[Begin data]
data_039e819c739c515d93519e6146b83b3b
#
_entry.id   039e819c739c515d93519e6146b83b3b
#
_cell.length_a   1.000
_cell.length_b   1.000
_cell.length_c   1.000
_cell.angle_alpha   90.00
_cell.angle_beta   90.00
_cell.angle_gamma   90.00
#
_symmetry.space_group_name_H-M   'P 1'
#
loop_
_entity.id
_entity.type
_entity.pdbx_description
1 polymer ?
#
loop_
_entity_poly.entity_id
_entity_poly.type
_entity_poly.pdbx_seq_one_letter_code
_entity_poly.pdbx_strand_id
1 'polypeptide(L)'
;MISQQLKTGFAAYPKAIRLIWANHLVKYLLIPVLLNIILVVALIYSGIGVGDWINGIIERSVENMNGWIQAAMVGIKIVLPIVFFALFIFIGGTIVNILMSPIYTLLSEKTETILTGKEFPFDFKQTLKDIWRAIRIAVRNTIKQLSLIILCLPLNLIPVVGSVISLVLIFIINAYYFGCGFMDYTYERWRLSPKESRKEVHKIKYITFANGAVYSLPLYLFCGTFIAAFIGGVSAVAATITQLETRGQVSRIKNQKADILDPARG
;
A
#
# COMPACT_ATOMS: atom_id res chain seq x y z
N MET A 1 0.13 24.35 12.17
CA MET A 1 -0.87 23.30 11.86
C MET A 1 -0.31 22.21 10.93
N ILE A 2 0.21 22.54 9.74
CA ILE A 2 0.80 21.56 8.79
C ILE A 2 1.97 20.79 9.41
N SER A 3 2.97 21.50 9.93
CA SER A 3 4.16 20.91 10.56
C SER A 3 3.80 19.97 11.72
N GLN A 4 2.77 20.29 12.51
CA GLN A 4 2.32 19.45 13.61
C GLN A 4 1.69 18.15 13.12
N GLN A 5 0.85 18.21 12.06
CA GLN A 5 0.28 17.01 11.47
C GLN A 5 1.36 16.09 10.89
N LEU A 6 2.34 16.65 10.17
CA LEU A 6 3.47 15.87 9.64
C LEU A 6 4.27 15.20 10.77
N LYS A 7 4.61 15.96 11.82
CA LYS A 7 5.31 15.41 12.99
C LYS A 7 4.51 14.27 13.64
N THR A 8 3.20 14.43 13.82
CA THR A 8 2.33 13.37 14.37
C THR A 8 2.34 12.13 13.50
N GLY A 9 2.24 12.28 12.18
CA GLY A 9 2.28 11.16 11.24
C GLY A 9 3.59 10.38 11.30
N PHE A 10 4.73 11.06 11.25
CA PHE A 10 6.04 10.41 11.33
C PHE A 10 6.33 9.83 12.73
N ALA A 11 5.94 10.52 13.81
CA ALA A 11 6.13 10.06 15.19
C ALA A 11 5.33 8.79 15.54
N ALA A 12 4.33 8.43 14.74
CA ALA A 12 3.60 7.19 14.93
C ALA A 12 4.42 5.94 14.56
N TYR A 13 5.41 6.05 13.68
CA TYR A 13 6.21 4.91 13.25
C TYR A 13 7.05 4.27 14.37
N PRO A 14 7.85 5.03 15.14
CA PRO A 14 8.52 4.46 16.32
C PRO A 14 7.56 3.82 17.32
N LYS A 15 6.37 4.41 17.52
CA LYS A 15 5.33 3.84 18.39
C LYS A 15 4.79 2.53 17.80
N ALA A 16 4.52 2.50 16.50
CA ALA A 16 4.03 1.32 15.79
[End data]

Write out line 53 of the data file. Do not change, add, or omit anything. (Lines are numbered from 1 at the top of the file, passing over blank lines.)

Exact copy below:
CA THR A 8 2.33 13.37 14.37